TUNIS - Tunisia's draft constitution still lacks full provision for human rights despite making some progress, Human Rights Watch said on Wednesday in a letter to the National Constituent Assembly.

The US-based watchdog said that it wrote urging the interim parliament to "amend those articles of the second draft of the constitution that risk undermining human rights."

Such articles include "a broad formulation of permissible limitations on rights and freedoms, weak guarantees for the independence of the judiciary, immunity for the head of state, and discrimination based on religion," it said.

Tunisia's assembly made the second draft of the new constitution public on December 14, but it is still being negotiated between the Islamist ruling Ennahda party and its allies and the opposition.

HRW said there was "no explicit mention of the international framework of human rights or to 'universal human rights,' in contrast to the previous constitution."

It said this fails to situate rights freedoms "in their universally understood meaning and risks opening the door to divergent interpretations incompatible with universally recognised human rights."

But HRW also cited as positive the fact that the draft drops "the criminalisation of all attacks on 'the sacred' and the criminalisation of any form of 'normalisation' with 'Zionism and the Zionist state'."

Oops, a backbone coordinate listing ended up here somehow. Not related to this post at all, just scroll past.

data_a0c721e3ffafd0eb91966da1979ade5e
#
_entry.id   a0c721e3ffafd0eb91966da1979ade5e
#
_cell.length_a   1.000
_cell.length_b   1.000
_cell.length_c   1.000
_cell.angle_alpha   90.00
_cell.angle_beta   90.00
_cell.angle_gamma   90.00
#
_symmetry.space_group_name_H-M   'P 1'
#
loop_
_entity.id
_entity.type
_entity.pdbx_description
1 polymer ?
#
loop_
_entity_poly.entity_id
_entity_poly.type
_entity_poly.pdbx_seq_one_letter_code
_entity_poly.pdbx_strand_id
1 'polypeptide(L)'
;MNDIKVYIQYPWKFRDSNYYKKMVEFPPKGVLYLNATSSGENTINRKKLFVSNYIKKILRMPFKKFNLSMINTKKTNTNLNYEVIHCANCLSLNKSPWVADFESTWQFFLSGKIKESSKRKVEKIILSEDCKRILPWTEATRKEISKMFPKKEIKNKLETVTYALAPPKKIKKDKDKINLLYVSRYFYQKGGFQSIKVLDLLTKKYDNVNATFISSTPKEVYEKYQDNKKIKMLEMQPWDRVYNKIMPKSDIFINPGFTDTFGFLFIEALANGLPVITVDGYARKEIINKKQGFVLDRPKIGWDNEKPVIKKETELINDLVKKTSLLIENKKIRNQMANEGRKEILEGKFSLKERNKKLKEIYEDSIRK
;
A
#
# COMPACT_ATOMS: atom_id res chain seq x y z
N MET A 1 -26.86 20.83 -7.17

It also said the new draft "contains language that better protects equal rights for women."

In its letter, signed by HRW's Middle East and North Africa executive director Sarah Leah Whitson, the watchdog said immunity accorded to the head of state was excessive.

"While immunity laws are commonplace for elected officials while they hold office, they should be worded so as to exclude lifetime immunity from prosecution for grave human rights abuses and international crimes," it said.

It also recommended that a "draft provision that discriminates among citizens by requiring that the President of the Republic be a Muslim" be removed as it is a form of discrimination.

On judicial independence, the draft's "ambiguous formulation" could "lead judges and legislators to ignore Tunisia’s international obligations on the basis that they contradict the new constitution," HRW said.